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Vatican decries reports of unauthorized episcopal ordinations in ‘underground’ Chinese Church

November 07, 2016

The Vatican has reacted strongly against reports that a priest of China’s “underground” Catholic Church was ordained as a bishop last month without approval from the Holy See.

Greg Burke, the director of the Vatican press office, issued a statement on November 7 acknowledging “a series of reports regarding some episcopal ordinations conferred without papal mandate” in China. His statement continued:

The Holy See has not authorised any ordination, nor has it been officially informed of such events. Should such episcopal ordinations have occurred, they would constitute a grave violation of canonical norms.

Burke noted that the reports from China have not been confirmed, and the Vatican “hopes such reports are baseless.” But he emphasized that “it is not licit to proceed with any episcopal ordination without the necessary papal mandate, even by appealing to particular personal beliefs.”

The Vatican statement was evidently prompted by reports that an “underground” priest, Father Dong Guan Hua, had arranged to be ordained by an elderly bishop, and then offered to consecrate other bishops. Father Dong had reportedly argued that the “underground” Church needs new bishops to protect the integrity of the faith, because of concerns that the Vatican will forsake loyal Catholics by reaching an agreement with the Beijing government. The final line of Burke’s statement, alluding to “particular personal beliefs,” is clearly a rejection of that argument.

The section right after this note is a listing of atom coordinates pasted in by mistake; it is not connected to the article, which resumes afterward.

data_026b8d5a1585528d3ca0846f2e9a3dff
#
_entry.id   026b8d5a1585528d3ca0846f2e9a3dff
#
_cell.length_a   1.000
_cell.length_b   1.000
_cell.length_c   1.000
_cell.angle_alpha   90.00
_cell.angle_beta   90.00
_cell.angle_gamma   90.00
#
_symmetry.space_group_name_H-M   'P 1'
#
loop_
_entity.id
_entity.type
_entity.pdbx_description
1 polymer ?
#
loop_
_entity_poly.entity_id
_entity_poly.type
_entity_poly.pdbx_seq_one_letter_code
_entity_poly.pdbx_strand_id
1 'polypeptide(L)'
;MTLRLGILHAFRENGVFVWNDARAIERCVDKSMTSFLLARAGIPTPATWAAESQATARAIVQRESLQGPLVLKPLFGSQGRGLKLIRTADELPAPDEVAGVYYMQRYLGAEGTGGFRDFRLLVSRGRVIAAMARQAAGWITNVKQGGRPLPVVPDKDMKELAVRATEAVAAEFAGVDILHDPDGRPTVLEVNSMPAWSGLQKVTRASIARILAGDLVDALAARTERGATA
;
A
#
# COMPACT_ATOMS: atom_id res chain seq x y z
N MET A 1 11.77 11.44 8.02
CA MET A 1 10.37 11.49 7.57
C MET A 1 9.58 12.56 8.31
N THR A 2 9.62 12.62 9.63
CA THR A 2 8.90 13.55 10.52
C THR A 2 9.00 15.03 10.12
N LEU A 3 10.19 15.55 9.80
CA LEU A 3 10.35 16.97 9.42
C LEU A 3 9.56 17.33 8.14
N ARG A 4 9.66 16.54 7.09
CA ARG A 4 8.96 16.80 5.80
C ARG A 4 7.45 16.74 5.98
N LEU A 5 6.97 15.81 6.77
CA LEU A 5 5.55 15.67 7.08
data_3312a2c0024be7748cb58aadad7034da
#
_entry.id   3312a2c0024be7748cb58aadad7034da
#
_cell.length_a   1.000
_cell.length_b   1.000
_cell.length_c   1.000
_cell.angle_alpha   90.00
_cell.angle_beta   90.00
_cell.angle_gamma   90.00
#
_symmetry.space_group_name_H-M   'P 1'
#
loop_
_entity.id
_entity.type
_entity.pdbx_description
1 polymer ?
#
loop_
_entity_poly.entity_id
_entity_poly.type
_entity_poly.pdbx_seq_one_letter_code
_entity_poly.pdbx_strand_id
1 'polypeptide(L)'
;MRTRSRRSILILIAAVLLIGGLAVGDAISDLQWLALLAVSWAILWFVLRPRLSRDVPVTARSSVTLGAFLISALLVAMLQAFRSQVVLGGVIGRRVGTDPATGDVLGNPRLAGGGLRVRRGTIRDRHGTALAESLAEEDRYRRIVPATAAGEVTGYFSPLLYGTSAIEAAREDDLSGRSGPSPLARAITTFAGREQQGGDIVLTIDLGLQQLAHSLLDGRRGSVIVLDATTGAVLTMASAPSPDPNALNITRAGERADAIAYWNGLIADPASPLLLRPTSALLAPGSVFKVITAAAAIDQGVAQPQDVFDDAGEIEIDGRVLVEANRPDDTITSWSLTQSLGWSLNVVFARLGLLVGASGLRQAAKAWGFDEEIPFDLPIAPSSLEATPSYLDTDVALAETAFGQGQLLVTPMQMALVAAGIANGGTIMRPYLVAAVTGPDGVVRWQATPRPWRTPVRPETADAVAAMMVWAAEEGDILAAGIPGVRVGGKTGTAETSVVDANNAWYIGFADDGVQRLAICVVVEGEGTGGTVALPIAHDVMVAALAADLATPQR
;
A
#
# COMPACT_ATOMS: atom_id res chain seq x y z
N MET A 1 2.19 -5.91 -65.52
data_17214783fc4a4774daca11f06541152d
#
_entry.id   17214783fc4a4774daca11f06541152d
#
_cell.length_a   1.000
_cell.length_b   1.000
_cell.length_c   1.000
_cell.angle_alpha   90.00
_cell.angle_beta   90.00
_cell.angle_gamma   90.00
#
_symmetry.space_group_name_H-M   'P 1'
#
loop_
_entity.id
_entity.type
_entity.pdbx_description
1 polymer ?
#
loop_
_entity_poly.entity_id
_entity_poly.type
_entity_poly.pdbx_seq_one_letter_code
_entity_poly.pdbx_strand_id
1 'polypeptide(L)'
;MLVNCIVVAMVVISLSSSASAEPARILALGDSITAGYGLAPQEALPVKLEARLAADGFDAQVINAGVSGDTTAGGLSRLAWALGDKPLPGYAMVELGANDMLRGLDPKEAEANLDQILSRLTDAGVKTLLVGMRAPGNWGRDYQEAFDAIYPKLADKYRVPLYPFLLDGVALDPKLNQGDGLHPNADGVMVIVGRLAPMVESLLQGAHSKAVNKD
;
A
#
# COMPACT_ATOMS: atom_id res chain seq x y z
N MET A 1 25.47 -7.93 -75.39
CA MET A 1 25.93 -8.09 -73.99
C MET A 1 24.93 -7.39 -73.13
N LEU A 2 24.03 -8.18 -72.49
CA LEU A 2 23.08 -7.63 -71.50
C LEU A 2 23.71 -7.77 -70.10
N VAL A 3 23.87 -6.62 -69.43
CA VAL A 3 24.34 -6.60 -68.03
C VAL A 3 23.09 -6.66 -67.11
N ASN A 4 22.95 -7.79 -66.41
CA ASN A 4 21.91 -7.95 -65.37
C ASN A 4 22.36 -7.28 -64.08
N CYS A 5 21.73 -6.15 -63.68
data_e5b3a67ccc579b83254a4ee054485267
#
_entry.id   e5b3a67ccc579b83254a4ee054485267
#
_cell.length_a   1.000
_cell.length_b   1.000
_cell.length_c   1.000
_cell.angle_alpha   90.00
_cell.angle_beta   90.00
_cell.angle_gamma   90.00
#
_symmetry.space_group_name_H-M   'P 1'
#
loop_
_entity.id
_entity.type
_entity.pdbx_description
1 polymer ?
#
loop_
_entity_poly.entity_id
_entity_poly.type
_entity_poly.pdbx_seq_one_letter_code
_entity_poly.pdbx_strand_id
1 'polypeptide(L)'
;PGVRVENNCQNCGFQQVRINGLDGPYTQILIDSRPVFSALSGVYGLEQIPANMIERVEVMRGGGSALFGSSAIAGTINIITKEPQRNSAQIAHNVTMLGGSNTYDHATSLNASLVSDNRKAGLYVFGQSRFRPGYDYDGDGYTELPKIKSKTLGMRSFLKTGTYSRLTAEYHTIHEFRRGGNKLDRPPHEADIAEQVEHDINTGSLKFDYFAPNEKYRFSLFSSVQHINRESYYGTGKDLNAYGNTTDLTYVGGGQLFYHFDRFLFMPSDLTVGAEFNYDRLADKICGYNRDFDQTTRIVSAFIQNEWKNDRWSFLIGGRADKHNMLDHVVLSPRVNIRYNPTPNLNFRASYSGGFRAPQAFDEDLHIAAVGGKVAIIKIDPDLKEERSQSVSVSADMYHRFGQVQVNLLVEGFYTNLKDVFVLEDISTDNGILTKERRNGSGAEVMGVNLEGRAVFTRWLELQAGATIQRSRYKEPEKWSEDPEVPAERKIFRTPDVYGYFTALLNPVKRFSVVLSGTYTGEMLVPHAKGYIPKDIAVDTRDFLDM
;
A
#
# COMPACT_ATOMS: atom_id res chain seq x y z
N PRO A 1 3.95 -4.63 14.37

The case of Father Dong is confusing for several reasons. It is not certain that the reports of his episcopal ordination are accurate. If the stories are true, Father Dong was ordained by a prelate (Bishop Carimirus Wang Milu) who has been described as “mentally unstable.” Moreover, Father Dong himself had been excommunicated by Bishop Julius Jia Zhigou of Zhengding, a prominent leader of the “underground” Church, because of prior acts of insubordination. Finally, some Chinese Catholics suspect that the unauthorized episcopal ordination (or the reports, if no such event occurred) were arranged by the Chinese government to heighten tensions between the “official” and “underground” Catholic communities.

The reported episcopal ordination comes at a time when the Vatican is reportedly close to agreement with Chinese officials on a proposal that would allow among one of the proposed candidates. That proposal has caused intense concern among members of the “underground” Catholic community, who fear that an agreement would give the government far greater control over the Church.


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